Tuesday, July 30, 2013

Tough Choices: Make them!

I've been away on customer visits so I've been immersed in a world that's rather different than the usual environment. It's been a really valuable experience, but I haven't been able to step back much and contemplate things let alone write here. However, now that I'm back, I've had some time to think through the discussions I've had with my customers recently.

Normally I have relatively little contact directly with customers. I may hear their filtered input through other teams which are more customer-facing, but I normally focus most of my time in back-to-back-to-back meetings with colleagues. While that can be good to get things done, it also means that we can lose track of what we're truly putting in front of our customers.

Sitting in the same room with customers while they use our tool and show their frustration is an unsettling experience to say the least. I expect to hear complaints about gaps or bugs in functionality, but the really startling part is when I see how complex we make things for our customers. More often than not, this complexity is due to "flexibility" we want to give our customers. And it's ever more clear to me that adding features or settings or preferences in the name of flexibility is not always a good thing. In fact, unless there's a lot of thought put into those additions, they can, more often than not, be a BAD thing!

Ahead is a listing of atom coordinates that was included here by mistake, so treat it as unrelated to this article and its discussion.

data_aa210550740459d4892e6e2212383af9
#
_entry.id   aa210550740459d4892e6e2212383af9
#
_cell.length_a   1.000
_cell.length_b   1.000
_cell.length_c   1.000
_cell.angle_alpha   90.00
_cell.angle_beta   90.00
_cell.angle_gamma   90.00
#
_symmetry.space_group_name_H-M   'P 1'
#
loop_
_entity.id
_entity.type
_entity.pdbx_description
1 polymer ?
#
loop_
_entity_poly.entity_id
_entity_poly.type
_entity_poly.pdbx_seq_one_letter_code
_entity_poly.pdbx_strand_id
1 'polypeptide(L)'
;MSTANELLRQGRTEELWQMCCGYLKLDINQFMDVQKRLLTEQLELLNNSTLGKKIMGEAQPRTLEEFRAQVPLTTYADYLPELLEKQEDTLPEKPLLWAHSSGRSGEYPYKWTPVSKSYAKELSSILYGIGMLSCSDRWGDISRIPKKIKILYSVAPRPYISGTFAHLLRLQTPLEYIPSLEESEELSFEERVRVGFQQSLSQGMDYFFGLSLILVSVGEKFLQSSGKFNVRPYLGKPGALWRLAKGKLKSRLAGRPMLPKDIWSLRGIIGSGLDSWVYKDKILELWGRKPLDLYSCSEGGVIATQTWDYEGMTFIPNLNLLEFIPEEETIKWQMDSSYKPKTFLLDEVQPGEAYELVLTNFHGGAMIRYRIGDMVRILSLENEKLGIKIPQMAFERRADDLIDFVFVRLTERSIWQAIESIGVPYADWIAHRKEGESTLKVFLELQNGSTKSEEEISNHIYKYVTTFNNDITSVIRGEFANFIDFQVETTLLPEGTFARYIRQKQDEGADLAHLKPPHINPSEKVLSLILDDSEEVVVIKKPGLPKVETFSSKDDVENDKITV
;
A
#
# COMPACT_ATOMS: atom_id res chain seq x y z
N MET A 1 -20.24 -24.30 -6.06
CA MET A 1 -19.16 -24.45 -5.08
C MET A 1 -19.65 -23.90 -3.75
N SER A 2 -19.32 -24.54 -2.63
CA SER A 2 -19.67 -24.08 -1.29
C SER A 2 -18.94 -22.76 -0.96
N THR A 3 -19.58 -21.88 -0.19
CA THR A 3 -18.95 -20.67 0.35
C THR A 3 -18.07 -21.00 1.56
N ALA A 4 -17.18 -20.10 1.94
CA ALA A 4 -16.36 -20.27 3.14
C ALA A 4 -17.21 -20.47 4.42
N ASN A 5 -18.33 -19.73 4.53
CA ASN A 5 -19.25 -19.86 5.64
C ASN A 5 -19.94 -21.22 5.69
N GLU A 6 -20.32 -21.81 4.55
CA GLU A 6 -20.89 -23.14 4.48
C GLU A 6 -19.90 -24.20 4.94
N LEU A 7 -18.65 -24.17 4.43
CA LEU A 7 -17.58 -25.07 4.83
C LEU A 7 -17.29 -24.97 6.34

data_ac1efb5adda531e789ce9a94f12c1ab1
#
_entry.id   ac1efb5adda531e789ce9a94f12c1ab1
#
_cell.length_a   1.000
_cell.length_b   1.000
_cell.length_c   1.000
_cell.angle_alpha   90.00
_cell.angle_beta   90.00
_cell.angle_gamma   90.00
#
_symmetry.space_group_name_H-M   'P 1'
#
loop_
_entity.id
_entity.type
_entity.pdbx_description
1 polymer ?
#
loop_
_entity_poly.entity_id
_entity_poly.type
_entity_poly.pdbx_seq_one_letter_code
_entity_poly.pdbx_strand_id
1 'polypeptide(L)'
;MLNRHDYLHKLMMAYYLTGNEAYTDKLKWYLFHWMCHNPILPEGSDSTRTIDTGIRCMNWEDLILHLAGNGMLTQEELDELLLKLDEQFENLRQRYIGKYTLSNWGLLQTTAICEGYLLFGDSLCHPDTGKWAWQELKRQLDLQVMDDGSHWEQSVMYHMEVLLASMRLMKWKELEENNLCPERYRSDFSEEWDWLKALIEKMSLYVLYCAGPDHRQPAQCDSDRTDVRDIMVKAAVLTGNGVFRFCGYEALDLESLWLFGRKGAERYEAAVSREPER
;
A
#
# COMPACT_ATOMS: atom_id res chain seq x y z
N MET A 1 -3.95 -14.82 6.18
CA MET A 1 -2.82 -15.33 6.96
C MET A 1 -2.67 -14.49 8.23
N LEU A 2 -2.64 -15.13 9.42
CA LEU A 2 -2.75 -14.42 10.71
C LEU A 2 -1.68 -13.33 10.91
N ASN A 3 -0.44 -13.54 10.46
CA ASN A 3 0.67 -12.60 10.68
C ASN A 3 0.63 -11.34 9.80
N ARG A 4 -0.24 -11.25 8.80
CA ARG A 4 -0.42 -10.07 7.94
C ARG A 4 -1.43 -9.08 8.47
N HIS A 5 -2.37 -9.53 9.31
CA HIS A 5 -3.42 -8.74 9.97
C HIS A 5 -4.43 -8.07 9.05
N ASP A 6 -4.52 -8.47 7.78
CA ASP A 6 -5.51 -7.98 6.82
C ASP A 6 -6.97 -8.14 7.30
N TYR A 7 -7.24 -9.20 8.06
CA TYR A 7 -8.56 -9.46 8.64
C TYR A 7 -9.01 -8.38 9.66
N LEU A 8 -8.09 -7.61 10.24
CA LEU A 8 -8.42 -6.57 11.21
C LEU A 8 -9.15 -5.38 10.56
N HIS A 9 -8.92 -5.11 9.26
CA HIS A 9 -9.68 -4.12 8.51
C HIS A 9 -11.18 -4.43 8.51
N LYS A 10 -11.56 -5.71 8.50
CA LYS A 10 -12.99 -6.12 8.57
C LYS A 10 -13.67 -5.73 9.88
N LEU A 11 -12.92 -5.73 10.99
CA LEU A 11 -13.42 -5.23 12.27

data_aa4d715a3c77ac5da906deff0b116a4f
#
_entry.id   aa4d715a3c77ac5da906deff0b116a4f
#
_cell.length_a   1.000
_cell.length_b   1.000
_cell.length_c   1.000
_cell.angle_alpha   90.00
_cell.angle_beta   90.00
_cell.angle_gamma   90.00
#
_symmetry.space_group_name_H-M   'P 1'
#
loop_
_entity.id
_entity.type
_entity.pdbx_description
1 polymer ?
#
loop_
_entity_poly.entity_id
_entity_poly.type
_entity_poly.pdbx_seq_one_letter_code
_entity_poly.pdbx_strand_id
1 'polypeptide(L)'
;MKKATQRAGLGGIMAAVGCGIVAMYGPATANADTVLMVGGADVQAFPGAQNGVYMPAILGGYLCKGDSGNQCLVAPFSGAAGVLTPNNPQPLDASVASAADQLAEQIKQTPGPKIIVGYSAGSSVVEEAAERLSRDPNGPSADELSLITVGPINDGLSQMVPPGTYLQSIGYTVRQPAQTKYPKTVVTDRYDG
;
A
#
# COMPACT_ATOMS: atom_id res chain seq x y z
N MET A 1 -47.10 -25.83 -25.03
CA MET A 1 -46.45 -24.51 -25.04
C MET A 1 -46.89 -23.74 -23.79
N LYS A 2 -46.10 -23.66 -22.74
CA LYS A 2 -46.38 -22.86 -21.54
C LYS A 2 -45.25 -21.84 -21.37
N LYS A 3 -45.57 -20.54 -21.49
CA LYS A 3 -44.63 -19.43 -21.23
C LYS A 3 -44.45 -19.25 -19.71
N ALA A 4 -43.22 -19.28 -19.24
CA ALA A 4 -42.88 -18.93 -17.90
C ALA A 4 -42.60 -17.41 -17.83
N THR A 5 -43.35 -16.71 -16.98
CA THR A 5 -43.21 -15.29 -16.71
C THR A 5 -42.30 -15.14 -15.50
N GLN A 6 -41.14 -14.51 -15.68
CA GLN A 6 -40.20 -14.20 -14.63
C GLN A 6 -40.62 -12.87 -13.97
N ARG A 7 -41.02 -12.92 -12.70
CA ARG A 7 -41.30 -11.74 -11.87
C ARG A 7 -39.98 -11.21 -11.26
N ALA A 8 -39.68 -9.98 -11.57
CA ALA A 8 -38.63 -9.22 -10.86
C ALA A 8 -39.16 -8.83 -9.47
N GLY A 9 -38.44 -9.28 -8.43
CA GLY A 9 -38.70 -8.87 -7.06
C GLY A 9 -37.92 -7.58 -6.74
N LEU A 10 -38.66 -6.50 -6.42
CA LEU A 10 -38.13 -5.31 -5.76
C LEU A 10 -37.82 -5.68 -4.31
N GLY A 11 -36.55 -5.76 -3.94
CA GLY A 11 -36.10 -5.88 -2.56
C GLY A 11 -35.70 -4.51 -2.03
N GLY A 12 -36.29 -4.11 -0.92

We may think the tough decision is about committing to adding more features. In fact, the toughest decision can be about paring down features and making things more simple. The proverbial "more with less" definitely applies to web applications. Our application has a hidden preference to auto-correct specific errors when building an order. It's a great feature, but it's not turned on by default, and we have to tell users in training materials why it's a good thing and how they should turn it on and off. So not only do users need to worry about whether this great feature is on or off, we spend more time telling them about it basically just telling them to turn it on! I'd contend that feature should be blind to the user. Just turn it on and tell the users about what we've fixed in the background, but only when they want to see the details.

This sort of thing has been written about quite a bit so I won't be-labor the point. I'm just reconfirming that, yeah, trying to simplify your end-product is a good goal and the work involved in simplifying can be way more difficult than the work involved to endlessly add more features.

I'll leave you with an article a friend sent over to me recently. It's about constraints and forcing ourselves to make tough decisions: Constraints

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